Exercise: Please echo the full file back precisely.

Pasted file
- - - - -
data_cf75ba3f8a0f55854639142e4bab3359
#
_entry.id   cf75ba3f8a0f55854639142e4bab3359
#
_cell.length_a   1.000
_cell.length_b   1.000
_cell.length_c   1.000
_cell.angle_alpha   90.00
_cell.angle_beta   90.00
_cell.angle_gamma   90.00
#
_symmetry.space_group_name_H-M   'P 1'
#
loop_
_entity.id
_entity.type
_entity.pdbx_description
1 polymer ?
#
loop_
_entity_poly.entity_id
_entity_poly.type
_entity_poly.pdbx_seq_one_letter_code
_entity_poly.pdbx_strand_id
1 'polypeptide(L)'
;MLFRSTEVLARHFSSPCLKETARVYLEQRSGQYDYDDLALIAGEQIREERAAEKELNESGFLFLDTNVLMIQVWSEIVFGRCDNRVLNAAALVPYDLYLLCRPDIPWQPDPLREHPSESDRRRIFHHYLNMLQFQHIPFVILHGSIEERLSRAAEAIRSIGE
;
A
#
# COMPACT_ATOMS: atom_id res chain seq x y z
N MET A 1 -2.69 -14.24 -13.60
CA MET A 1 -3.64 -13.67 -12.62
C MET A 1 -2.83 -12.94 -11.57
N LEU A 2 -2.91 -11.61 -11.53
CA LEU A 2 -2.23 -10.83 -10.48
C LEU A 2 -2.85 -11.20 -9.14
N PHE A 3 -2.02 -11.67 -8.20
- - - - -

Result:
data_cf75ba3f8a0f55854639142e4bab3359
#
_entry.id   cf75ba3f8a0f55854639142e4bab3359
#
_cell.length_a   1.000
_cell.length_b   1.000
_cell.length_c   1.000
_cell.angle_alpha   90.00
_cell.angle_beta   90.00
_cell.angle_gamma   90.00
#
_symmetry.space_group_name_H-M   'P 1'
#
loop_
_entity.id
_entity.type
_entity.pdbx_description
1 polymer ?
#
loop_
_entity_poly.entity_id
_entity_poly.type
_entity_poly.pdbx_seq_one_letter_code
_entity_poly.pdbx_strand_id
1 'polypeptide(L)'
;MLFRSTEVLARHFSSPCLKETARVYLEQRSGQYDYDDLALIAGEQIREERAAEKELNESGFLFLDTNVLMIQVWSEIVFGRCDNRVLNAAALVPYDLYLLCRPDIPWQPDPLREHPSESDRRRIFHHYLNMLQFQHIPFVILHGSIEERLSRAAEAIRSIGE
;
A
#
# COMPACT_ATOMS: atom_id res chain seq x y z
N MET A 1 -2.69 -14.24 -13.60
CA MET A 1 -3.64 -13.67 -12.62
C MET A 1 -2.83 -12.94 -11.57
N LEU A 2 -2.91 -11.61 -11.53
CA LEU A 2 -2.23 -10.83 -10.48
C LEU A 2 -2.85 -11.20 -9.14
N PHE A 3 -2.02 -11.67 -8.20